One lesser known story of a pilot that did just that, is of Colin Hodgkinson. As a lowly Midshipman in the Fleet Air Arm, Colin embarked on his flying career through elementary pilot training on the De-Havilland Tiger Moth. For Colin, his nemesis throughout training was learning to fly on instruments. This meant having to pull a canvas hood over his cockpit to simulate flying at night or in cloud with no reference to the horizon. Colin found this very claustrophobic and required extra tuition to iron out his problems. It was on one of these extended instrument training flights that lead to a potential shortening of his career.
On the 12 May 1939, Colin took off, accompanied by his instructor, and was practising blind flying on instruments under ‘the hood’ when disaster struck. At 1620hrs the Tiger Moth was struck by another aircraft and fell to the earth from 500ft. The instructor was killed and Hodgkinson left badly injured. One eye witness of the crash, Tony Phelps commented, “a few of us were standing on the airfield watching the plane Colin was in. We could see from the course the planes were taking that a crash was inevitable. Another chap and I jumped into my car and we rushed over. Wreckage was spread everywhere. We managed to drag Colin out and did what we could until the proper rescue squads arrived. I can tell you I never thought he would live, much less fly”.
Colin was taken to Gravesend hospital where he underwent a double amputation – right leg above the knee and left leg below it. During the winter of 1939, he was still convalescing as his left leg would not heal. It was during this time that he read a story of Douglas Bader who had under-gone a double amputation following a flying accident. He managed to convince the powers that be that he could return to flying.
Although Colin almost loathed flying, Bader's story inspired him and he wrote to him. The response was encouraging and Colin was determined to return to flying despite the fact that he wasn't a natural pilot. He approached the surgeons to amputate the remaining left leg that was not healing so that he could start the process of getting back to flying with prosthetics, as Douglas Bader had done. By Christmas 1940, he could walk perfectly well with his artificial limbs and was determined to go on flying. He joined RNVR and went on several flights, including a trip to Brest as a rear gunner. In 1941, the admiralty posted him to elementary school which he completed and was promoted to sub lieutenant and passed on to intermediate flying training school where he qualified as a pilot. Colin was not satisfied with this and wanted to go into action so applied for a transfer to the RAF which was granted. In September 1942, he transferred to the RAF as a pilot and on the 19th of that month, flew a Spitfire for the first time at RAF Aston Down.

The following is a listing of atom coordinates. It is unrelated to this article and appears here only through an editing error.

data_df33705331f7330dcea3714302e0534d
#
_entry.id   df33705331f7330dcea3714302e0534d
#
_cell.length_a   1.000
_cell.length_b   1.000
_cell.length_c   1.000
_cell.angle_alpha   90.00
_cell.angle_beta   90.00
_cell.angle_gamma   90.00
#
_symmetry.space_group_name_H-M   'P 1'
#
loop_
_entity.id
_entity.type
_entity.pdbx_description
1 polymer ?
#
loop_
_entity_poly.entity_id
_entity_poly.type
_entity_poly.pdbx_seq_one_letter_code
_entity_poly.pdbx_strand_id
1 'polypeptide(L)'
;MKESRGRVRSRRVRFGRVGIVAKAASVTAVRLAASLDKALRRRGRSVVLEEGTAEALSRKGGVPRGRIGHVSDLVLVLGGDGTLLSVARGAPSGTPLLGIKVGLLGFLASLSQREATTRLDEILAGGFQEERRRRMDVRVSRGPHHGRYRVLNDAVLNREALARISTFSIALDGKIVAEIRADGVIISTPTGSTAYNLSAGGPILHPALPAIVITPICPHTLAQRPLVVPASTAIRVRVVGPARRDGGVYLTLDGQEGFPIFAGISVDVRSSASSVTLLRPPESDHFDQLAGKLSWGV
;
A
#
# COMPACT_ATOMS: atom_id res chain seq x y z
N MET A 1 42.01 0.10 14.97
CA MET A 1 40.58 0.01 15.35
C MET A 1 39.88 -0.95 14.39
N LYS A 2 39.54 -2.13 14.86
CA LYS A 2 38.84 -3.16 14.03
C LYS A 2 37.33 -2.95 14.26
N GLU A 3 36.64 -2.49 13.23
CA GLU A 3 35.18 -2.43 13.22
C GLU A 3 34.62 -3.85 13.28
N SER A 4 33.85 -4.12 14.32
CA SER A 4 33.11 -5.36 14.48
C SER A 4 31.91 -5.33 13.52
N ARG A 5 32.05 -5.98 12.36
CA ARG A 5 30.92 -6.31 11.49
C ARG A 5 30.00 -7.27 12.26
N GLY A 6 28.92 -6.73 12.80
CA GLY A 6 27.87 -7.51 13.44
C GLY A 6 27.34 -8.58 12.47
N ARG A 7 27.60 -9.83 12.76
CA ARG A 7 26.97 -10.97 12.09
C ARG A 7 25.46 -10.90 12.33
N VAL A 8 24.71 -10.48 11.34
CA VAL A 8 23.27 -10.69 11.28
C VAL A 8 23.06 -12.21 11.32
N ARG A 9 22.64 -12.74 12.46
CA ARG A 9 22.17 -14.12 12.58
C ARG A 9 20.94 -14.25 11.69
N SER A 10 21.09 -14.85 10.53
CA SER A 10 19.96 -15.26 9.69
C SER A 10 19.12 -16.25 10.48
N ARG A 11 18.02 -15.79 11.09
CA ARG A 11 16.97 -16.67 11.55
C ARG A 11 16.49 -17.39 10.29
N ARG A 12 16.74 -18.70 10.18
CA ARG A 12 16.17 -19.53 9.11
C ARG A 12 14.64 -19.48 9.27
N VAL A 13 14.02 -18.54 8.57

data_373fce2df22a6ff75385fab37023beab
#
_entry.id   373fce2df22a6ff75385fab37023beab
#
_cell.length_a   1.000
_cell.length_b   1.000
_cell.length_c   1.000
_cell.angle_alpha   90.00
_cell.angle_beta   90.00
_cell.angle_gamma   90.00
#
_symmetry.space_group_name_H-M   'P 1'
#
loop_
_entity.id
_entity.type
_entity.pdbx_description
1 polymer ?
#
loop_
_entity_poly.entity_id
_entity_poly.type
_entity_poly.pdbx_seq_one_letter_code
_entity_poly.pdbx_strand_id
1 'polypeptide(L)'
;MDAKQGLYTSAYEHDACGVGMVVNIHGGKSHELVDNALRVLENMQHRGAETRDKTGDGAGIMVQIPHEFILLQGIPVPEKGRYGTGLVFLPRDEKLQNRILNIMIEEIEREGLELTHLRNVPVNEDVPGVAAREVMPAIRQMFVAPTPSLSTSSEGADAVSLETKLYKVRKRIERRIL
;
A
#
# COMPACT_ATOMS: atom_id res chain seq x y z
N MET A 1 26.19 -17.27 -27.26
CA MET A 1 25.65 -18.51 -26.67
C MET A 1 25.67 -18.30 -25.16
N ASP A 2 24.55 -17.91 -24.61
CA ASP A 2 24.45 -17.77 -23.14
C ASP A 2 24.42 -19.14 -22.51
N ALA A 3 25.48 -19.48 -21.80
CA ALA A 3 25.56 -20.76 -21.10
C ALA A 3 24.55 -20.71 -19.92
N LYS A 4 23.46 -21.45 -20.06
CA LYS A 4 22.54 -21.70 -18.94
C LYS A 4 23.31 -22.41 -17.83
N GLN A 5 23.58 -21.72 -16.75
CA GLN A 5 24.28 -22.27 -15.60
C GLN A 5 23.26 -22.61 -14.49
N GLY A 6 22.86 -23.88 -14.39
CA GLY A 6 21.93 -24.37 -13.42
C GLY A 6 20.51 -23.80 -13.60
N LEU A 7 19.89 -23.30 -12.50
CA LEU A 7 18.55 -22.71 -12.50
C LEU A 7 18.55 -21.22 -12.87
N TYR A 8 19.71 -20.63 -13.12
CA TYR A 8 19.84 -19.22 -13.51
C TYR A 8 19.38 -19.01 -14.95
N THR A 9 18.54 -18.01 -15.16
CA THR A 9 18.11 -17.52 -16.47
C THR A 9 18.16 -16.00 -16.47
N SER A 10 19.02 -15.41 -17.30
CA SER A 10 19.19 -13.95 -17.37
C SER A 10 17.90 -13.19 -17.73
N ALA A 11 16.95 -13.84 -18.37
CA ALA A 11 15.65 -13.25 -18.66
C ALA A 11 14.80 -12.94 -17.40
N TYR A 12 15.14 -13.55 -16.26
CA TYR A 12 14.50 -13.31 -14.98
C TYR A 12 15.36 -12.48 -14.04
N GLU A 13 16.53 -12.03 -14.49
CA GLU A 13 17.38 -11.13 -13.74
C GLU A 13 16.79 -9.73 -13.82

His first post was with Squadron 131, a Spitfire unit at RAF Westhampnett that at the time was under command of Squadron Leader John Fifield. Fifield thought that as Hodgkinson had artificial legs he may have needed some allowances made for him with regards to distance to his aircraft from his dispersal and also in location of his accommodation. From the start Colin wanted no special treatment, Fifield commented,